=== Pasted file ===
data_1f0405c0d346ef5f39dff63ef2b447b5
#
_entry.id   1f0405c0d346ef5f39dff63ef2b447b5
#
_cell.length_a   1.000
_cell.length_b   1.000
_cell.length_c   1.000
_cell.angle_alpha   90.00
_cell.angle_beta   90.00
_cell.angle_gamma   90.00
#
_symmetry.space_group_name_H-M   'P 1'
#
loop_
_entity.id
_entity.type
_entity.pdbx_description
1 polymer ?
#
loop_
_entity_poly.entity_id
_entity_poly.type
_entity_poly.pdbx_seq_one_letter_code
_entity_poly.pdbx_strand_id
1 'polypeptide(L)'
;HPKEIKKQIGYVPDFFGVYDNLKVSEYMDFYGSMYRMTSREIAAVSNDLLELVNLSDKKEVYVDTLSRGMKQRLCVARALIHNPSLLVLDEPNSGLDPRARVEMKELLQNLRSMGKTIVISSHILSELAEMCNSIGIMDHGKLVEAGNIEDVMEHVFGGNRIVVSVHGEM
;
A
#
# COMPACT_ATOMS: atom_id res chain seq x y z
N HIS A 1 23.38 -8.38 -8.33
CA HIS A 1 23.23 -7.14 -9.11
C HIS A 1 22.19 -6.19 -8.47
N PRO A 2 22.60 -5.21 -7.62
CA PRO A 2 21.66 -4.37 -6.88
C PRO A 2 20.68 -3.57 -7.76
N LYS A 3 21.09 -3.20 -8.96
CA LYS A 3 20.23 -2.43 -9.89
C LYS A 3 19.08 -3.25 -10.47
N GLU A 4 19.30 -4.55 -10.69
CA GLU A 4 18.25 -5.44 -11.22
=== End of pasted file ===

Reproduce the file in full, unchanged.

data_1f0405c0d346ef5f39dff63ef2b447b5
#
_entry.id   1f0405c0d346ef5f39dff63ef2b447b5
#
_cell.length_a   1.000
_cell.length_b   1.000
_cell.length_c   1.000
_cell.angle_alpha   90.00
_cell.angle_beta   90.00
_cell.angle_gamma   90.00
#
_symmetry.space_group_name_H-M   'P 1'
#
loop_
_entity.id
_entity.type
_entity.pdbx_description
1 polymer ?
#
loop_
_entity_poly.entity_id
_entity_poly.type
_entity_poly.pdbx_seq_one_letter_code
_entity_poly.pdbx_strand_id
1 'polypeptide(L)'
;HPKEIKKQIGYVPDFFGVYDNLKVSEYMDFYGSMYRMTSREIAAVSNDLLELVNLSDKKEVYVDTLSRGMKQRLCVARALIHNPSLLVLDEPNSGLDPRARVEMKELLQNLRSMGKTIVISSHILSELAEMCNSIGIMDHGKLVEAGNIEDVMEHVFGGNRIVVSVHGEM
;
A
#
# COMPACT_ATOMS: atom_id res chain seq x y z
N HIS A 1 23.38 -8.38 -8.33
CA HIS A 1 23.23 -7.14 -9.11
C HIS A 1 22.19 -6.19 -8.47
N PRO A 2 22.60 -5.21 -7.62
CA PRO A 2 21.66 -4.37 -6.88
C PRO A 2 20.68 -3.57 -7.76
N LYS A 3 21.09 -3.20 -8.96
CA LYS A 3 20.23 -2.43 -9.89
C LYS A 3 19.08 -3.25 -10.47
N GLU A 4 19.30 -4.55 -10.69
CA GLU A 4 18.25 -5.44 -11.22